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Archive for July, 2009

In darkest Charleston. I am hacking my way through the copywriting jungle of value addedness, wearing my lucky Hanes V-neck undershirt and Batman boxers, and swinging a machete as dull as my writing ability. My noble but entirely expendable native bearers struggle under the weight of my cargo… websites for clients in real estate, home architecture, healthcare, wireless signal enhancement, commercial construction and residential HVAC.

Hack! Hack! Hack! said his critics

Hack! Hack! Hack! said his critics

The way is fraught with perils like panthers, poison darts and quicksand. The merciless noonday sun of approaching deadlines. The soulless black nights lit only by the LED of my wireless mouse. The false dawn of client commentary like, “We love it! Let’s change everything.”  The slogging weariness of extremely extended jungle metaphors.

We stop for a moment. I shake my canteen of creativity that grows ever lighter, and decide to swallow the last precious drops to write this blog entry, and it’s only Thursday. Lucky you.

Almost at the end of this piece…I push aside the last bit of brush. I raise my binoculars and peer across the clearing of the weekend into next week ahead and see…more of the same.

I have a bad feeling, Ndugou!

I have a bad feeling, Ndugu!

Just then my lovely assistant who I forgot to mention until now (let’s call her Raven) turns to me and says, “What now, MacGuyver? You build a unique selling proposition out of two adjectives and a piece of chewing gum?”  And I say, “Why? Do you have some chewing gum?”

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Not long ago I attended the summer blowout of a very famous  commercial cleaning and disaster mitigation business. Trust me, you’ve heard of them.  These are the guys that clean up after your business has had a fire or hurricane or something.

Big party, big beer-and-BBQ bash (because this is South Carolina, after all!) I met the principals, toured their million-dollar disaster-response RV, and had my picture taken next to their NASCAR racer (because this is South Carolina, after all!)

Afterward, I thought about e-mailing the principals, thanking them for the booze and cholesterol, and offering my copywriting services.  But, since this was ME, it didn’t happen. Besides, I am NOT a salesman. I work with several fine web developers, but I do NOT feel qualified to represent them.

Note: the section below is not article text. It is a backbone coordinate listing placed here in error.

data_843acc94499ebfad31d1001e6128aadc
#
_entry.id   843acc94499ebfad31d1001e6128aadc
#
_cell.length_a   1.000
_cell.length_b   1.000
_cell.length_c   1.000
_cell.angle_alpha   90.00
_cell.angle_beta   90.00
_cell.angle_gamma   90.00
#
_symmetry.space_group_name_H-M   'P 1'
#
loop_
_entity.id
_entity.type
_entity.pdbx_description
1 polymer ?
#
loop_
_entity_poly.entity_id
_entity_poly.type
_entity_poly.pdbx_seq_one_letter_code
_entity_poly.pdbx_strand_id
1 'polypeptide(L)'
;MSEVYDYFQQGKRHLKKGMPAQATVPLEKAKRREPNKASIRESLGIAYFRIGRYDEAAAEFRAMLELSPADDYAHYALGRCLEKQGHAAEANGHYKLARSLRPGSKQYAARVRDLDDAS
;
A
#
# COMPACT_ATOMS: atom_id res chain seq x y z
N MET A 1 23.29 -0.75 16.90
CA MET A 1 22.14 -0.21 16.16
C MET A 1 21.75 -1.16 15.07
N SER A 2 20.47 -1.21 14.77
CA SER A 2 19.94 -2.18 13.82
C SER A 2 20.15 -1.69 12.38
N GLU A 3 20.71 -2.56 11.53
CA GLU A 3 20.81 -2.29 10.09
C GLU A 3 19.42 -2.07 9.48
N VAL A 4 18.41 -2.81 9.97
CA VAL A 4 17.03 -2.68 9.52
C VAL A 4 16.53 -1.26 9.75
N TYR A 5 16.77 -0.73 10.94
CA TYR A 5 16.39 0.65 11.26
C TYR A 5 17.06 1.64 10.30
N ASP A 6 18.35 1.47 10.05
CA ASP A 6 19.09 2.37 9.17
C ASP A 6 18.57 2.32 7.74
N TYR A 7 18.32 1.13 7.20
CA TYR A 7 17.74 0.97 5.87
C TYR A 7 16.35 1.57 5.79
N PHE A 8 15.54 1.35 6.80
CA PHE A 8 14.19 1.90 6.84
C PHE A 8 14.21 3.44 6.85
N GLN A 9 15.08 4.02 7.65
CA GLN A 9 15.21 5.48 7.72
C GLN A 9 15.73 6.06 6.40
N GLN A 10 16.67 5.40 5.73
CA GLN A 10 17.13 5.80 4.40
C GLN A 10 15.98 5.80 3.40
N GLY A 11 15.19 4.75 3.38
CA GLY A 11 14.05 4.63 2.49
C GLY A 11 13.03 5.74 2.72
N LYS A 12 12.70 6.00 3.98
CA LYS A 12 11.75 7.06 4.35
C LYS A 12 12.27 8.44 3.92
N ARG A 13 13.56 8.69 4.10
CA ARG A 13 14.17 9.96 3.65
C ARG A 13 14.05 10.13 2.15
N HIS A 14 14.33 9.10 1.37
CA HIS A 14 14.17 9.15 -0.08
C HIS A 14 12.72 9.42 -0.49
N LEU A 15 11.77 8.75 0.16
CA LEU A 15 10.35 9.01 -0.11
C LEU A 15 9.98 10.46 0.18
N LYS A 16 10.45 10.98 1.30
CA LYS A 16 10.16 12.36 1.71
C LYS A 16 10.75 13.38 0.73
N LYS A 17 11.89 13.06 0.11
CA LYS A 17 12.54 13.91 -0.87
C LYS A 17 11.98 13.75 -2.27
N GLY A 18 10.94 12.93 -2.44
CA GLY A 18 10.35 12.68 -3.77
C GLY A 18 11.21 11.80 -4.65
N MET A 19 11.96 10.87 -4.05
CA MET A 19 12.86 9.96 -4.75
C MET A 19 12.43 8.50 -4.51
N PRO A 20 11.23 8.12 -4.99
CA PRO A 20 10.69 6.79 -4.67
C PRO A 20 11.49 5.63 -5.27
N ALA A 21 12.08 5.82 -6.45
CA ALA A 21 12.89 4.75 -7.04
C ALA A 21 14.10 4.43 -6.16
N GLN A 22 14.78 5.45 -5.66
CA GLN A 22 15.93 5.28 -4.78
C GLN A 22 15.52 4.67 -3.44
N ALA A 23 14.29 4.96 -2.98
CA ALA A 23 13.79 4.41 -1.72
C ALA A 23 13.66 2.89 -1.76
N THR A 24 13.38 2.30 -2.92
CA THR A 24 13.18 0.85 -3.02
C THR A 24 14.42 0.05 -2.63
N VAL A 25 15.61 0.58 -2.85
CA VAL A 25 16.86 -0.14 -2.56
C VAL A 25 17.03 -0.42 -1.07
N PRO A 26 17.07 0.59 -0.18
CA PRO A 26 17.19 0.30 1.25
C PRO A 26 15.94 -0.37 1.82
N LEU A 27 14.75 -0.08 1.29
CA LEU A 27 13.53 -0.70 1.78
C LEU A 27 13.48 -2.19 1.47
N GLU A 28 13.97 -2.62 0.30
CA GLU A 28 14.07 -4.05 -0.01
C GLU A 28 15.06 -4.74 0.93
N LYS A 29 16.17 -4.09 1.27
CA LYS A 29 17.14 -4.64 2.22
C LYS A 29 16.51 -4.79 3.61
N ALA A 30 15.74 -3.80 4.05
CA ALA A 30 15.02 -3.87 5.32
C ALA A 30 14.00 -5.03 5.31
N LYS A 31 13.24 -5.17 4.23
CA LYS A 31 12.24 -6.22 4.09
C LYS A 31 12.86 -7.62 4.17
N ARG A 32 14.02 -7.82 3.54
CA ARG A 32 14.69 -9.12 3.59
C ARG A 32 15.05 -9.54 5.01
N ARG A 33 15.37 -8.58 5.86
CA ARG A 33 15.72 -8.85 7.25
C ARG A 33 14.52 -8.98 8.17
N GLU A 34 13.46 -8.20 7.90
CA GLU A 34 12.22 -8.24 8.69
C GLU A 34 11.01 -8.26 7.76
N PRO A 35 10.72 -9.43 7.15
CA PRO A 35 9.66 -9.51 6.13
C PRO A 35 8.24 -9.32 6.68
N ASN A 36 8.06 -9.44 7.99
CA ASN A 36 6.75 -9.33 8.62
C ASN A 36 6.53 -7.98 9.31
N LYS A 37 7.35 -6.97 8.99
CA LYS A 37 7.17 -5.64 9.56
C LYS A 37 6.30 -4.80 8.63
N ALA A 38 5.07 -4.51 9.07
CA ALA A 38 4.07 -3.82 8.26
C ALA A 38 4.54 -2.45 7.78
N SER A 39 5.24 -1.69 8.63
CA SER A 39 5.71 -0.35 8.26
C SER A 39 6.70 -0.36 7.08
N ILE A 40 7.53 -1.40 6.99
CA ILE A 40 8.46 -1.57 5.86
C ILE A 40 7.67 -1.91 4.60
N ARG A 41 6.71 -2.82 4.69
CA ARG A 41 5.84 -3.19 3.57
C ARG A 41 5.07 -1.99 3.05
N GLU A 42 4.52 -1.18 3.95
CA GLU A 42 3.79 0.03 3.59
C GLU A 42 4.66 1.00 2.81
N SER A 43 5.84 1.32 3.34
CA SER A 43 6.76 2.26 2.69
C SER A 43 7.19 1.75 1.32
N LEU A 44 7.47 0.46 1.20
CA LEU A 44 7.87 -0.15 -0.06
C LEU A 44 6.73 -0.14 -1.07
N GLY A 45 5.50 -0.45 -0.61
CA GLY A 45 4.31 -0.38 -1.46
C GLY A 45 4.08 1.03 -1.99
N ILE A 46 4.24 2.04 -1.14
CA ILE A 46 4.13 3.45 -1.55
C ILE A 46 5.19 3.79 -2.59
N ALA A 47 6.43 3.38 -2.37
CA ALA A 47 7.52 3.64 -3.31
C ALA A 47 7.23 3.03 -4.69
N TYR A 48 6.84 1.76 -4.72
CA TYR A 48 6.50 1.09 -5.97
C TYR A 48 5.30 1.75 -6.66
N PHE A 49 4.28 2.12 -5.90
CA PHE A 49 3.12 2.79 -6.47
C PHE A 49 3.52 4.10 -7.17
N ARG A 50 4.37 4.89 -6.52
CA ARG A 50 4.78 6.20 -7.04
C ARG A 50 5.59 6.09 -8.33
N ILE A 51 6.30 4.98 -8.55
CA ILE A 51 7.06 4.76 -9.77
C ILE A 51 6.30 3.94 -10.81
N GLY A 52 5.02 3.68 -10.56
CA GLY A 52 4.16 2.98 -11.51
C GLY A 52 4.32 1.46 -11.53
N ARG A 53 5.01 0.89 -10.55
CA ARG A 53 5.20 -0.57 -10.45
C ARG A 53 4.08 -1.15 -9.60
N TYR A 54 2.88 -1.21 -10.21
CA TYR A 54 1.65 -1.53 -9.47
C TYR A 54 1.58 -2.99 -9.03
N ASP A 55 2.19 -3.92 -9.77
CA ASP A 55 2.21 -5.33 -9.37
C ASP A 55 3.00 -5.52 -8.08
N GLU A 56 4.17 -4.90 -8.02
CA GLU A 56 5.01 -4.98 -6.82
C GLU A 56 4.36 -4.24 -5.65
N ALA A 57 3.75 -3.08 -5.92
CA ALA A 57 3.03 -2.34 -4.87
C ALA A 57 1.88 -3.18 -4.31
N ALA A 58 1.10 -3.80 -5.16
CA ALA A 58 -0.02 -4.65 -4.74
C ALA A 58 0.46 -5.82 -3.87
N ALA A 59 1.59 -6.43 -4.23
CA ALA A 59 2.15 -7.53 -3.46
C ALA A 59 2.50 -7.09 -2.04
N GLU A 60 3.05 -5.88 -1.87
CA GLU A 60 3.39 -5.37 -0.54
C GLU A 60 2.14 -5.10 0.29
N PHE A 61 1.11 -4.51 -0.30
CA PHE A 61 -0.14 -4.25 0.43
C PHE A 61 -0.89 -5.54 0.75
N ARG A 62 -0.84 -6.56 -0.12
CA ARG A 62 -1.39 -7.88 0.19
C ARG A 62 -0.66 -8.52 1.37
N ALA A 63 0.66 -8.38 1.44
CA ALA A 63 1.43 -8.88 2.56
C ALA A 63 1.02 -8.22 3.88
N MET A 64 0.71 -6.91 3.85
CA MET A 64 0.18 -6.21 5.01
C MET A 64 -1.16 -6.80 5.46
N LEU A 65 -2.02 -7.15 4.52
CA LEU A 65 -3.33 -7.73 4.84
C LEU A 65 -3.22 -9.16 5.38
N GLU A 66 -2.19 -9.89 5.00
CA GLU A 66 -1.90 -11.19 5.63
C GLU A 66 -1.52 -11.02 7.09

Several weeks go by, and I get a call from one of my web-development clients. He has sold this same company on a new website, and now HE is calling ME for copywriting services.

And this is where the cryptic title of this post comes into play. As I said, I am not a salesman. I have never had a talent for approaching a lawyer, landscaper, or garage door installer and selling them on a new website. Instead, when I moved to Charleston SC, I decided to sell to the creative folks who make the websites for the lawyers, landscapers, or garage door installers. I let THEM do the heavy lifting and then contract ME. Not because I’m so clever, but because I know where my strengths lie.

It’s a niche, kids. Long ago I realized that I will never be Donald Trump. I will always be the guy selling concrete to Donald Trump. Or the guy who sells the aggregate to the guy who sells concrete to Donald Trump.

At any rate, it’s all good. I’m employed, the web designer is employed, and the client is getting a much fuller package than he would have if I had  approached him at the summer beer bash.

The way this gig worked out is a total justification of my entire business model. Hook up with talented designer/programmers, let them do the selling, and then I fulfill my role. Synergy! Or something.

Anyway, check out my kickass NASCAR picture! I feel like a true redneck now (instead of merely a West Virginia hillbilly!)

servcar
NASCAR Fan: “Awesome! What kind of car was it?”
Lively: “Ummm, a YELLOW one?”

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In interviews, and in general, I often claim that one of my strengths as a MarComm writer is “my ability to dive into an unfamiliar situation and quickly learn enough to market some product or service that I may not even heard of a week before.”